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Page history last edited by PBworks 16 years, 2 months ago


Contributed by Valerie Kerslake


The story: Bull baiting and such sports took place on Yateley Green


Source of the story

Mr Richards presents his compliments to Col. Butler, and will do what he can to prevent the disgraceful Bull Baits taking place at Yateley this afternoon. Mr R. knows of no other way, than by ordering the Peace Officers to make the attempt.

This extract is from the Royal Military College archives of 1816, and unless the Peace Officers were successful one must suppose the story is true on that occasion.


Why the story is true

Even if the Peace Officers were successful in preventing the bull baiting it seems likely that the unruly cadets at the RMC would have made other attempts. Colonel Butler was the Commanding Officer of the College which had opened only four years before, after moving from Marlow. Mr Richards who writes from Farnborough was evidently the local constable. One was chosen annually by each parish from its own men, and the peace officers were individuals appointed by the magistrates at the Quarter Sessions to keep the peace. Police forces did not yet exist; the first London police force dates from 1829, with the county forces being formed gradually from the 1830s to the 1850s.

In the same year another constable, or possibly magistrate, writes from Wokingham:

Mr Webb presents his compliments to Col. Butler, and in compliance with his wishes has given an authority to the Peace Officers of Sandhurst to prevent the riotous and illegal assemblage Col. Butler has reason to apprehend may take place this day.

Two years later Colonel Butler received the long letter of complaint from Mr J. Dehay, a surgeon who lived on the edge of Yateley Green on what is now called Vicarage Road.


It was not until 1835 that bull and bear baiting were forbidden by Act of Parliament, and we do not know whether poor Mr Dehay continued to be tormented by the cadets and their horrible pastimes, but he did continue to live in Yateley until 1833 at least.


During this period he was appointed annually (except for one year) by the Vestry as Medical Officer for the parish - a duty often sought by country doctors to supplement their meagre incomes.


It sounds far from a part-time job, however, entailing much travelling on horse-back or perhaps in an open gig on rough and muddy roads and in all weathers. It was agreed with the Vestry that as medical officer, surgeon and apothecary his duties should include attendance (with medicine) upon the poor of this parish in not just Yateley but also Eversley, Finchampstead, Wokingham, Sandhurst, and Minley, and the sick at the Workhouse at Farnborough, in all cases except Midwifery, smallpox, venereal diseases, fractured bones and amputations. For all this he received 12 guineas (twelve pounds and twelve shillings) a year. Expenses for travelling and medicines were not permitted, though at the end of his first year in the post he claimed and just got away with them, nearly doubling his pay for that year.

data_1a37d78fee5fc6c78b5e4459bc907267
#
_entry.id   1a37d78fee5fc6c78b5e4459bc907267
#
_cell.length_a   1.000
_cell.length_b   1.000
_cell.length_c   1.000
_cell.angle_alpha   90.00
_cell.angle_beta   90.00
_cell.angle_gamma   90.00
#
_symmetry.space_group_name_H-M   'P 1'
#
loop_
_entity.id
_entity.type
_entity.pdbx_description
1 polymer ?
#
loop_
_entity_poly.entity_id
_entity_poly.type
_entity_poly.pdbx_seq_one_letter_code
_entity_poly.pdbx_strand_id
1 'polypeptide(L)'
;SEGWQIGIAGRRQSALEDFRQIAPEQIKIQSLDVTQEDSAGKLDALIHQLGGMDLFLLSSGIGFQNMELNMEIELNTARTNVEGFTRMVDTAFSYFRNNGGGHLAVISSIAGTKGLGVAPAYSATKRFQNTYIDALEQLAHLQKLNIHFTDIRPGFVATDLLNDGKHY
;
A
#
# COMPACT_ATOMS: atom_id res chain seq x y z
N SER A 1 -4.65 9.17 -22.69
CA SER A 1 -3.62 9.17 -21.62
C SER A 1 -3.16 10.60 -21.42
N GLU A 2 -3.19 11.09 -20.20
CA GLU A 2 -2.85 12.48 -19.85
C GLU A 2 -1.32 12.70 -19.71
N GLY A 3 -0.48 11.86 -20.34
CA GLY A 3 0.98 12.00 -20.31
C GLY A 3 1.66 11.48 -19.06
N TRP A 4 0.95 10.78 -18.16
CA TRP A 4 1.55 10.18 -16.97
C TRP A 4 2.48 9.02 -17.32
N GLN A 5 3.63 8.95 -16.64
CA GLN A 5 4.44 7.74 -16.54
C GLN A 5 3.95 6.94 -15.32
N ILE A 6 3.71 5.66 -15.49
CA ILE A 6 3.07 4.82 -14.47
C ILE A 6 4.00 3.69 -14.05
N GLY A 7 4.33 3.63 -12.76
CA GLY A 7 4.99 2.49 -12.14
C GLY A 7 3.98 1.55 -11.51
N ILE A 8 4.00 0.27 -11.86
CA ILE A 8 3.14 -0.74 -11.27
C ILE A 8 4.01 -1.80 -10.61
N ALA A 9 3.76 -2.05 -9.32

Early in 1819 Mr Dehay advertised for patients in the Reading Mercury & Oxford Gazette - they must have been private patients but were probably often poor as well.



The inhabitants thereof, and its vicinity, are respectfully informed that J.DEHAY, of YATELEY, SURGEON, APOTHECARY, and MAN MIDWIFE, has taken premises therein, where (under favour of their confidence and support) he intends practising the three branches of his profession; as his Credentials will testify his regular initiation therein, so he has testimonials of known importance, which will fully prove his ability and successful practice for many years past. N.B. - J.D. having attended to Corporative Anatomy, under the superintendance of Professor Coleman, the public are hereby advertised they may have medicines adapted to the complaints of any of their Cattle, as well as all sorts of drugs, on the lowest terms. Also Genuine Medicines.


Surgeon apothecaries acted as general practitioners, and man midwives were better educated than the traditional women and were probably equipped with forceps - which may or may not have helped in the long run, remembering that antiseptics were still in the future. Reading here of his varied skills, it seems odd that cases of midwifery, fractured bones and amputations should be excluded from Mr Dehay's parish duties. Who would have attended these unfortunates?

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